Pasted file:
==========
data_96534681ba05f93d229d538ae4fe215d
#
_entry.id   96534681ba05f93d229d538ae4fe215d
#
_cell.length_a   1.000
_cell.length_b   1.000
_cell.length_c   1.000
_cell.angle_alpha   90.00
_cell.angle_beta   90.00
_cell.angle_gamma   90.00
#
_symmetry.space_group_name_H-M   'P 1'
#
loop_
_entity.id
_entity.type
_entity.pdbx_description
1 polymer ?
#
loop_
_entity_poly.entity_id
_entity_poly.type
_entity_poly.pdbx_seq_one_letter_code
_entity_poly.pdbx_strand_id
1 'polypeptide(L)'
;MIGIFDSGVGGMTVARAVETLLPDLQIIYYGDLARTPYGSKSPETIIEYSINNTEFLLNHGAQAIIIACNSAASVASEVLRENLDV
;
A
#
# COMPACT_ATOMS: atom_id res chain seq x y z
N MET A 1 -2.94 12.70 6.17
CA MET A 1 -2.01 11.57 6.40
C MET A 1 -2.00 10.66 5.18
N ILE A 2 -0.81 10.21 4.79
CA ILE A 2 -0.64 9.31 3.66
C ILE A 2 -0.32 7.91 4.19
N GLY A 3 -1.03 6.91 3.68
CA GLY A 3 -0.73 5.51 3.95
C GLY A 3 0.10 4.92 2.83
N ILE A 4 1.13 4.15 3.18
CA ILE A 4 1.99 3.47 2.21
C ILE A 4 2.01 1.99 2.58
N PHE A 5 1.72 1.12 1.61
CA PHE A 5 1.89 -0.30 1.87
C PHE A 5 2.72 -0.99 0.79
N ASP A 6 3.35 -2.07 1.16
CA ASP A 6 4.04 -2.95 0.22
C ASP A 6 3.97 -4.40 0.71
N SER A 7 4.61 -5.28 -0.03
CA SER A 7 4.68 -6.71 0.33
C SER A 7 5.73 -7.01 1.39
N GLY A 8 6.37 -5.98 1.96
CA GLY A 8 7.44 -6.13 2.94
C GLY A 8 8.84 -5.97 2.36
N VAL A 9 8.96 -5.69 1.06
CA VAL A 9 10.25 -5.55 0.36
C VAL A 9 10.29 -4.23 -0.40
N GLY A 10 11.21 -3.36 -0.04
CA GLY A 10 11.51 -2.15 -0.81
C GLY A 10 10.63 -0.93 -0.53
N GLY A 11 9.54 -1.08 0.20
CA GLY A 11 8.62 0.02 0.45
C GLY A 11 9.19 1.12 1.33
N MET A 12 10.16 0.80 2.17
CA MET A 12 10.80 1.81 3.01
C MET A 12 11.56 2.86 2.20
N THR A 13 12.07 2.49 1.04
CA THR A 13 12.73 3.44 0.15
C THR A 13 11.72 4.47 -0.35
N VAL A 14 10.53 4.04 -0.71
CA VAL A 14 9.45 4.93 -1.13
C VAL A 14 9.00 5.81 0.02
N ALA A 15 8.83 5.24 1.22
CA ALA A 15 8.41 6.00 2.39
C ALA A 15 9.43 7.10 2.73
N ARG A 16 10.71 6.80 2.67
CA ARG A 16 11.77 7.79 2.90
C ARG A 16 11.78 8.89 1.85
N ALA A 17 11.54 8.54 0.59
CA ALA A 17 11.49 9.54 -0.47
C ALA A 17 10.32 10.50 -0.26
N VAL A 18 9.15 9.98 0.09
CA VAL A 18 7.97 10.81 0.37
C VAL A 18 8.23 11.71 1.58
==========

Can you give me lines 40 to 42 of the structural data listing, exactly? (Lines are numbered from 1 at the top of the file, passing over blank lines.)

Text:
N ILE A 4 1.13 4.15 3.18
CA ILE A 4 1.99 3.47 2.21
C ILE A 4 2.01 1.99 2.58